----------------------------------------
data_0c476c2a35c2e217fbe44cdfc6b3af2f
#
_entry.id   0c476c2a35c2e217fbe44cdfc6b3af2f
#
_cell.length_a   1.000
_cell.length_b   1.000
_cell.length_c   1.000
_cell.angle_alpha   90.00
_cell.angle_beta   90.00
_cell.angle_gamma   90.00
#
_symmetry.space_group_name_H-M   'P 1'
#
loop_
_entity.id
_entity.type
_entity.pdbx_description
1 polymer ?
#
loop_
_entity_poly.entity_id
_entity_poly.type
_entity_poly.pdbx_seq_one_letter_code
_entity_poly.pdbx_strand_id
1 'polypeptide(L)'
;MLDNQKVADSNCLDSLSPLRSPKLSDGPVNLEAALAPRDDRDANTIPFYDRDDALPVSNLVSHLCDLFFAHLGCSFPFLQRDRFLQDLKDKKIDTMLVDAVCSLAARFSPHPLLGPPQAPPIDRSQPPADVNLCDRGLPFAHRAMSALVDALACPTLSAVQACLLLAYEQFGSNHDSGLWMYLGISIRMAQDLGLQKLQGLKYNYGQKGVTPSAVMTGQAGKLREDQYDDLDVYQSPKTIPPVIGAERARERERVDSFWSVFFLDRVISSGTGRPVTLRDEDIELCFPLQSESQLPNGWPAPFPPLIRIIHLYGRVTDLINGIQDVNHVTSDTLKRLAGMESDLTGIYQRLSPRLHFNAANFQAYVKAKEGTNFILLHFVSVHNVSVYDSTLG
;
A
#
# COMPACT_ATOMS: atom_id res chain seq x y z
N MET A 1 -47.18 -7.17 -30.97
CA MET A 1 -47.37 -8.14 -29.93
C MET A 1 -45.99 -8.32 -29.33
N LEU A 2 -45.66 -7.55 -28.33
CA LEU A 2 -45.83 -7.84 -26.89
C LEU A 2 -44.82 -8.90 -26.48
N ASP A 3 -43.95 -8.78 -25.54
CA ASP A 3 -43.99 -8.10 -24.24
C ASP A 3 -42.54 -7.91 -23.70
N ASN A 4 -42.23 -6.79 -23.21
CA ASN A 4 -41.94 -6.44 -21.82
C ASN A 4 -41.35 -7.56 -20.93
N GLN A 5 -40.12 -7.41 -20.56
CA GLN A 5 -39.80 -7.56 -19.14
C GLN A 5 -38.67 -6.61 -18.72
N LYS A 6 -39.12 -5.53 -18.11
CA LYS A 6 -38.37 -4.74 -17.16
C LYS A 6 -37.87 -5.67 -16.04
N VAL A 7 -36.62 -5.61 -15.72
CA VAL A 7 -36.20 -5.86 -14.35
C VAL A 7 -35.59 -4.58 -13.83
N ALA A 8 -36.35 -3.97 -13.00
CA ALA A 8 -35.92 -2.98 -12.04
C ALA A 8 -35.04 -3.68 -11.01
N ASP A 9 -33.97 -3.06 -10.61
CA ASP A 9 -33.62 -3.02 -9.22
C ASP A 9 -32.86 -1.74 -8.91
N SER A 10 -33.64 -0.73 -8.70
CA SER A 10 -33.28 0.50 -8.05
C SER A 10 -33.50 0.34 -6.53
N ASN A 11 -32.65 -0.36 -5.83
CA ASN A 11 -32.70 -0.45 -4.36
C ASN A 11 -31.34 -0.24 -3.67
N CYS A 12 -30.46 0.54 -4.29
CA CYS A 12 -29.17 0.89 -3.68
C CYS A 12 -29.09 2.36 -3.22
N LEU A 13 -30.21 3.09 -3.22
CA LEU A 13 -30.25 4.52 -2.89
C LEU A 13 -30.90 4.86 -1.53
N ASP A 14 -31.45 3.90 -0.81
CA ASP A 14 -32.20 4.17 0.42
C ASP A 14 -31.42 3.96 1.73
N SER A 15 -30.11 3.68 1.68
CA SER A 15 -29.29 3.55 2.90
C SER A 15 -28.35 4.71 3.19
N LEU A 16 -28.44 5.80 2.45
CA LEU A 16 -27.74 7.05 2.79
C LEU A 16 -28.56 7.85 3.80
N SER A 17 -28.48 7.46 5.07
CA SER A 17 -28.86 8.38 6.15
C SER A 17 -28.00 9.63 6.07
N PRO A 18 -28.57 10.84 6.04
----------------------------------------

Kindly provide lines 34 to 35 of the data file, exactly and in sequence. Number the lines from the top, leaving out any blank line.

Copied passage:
N LEU A 2 -45.66 -7.55 -28.33
CA LEU A 2 -45.83 -7.84 -26.89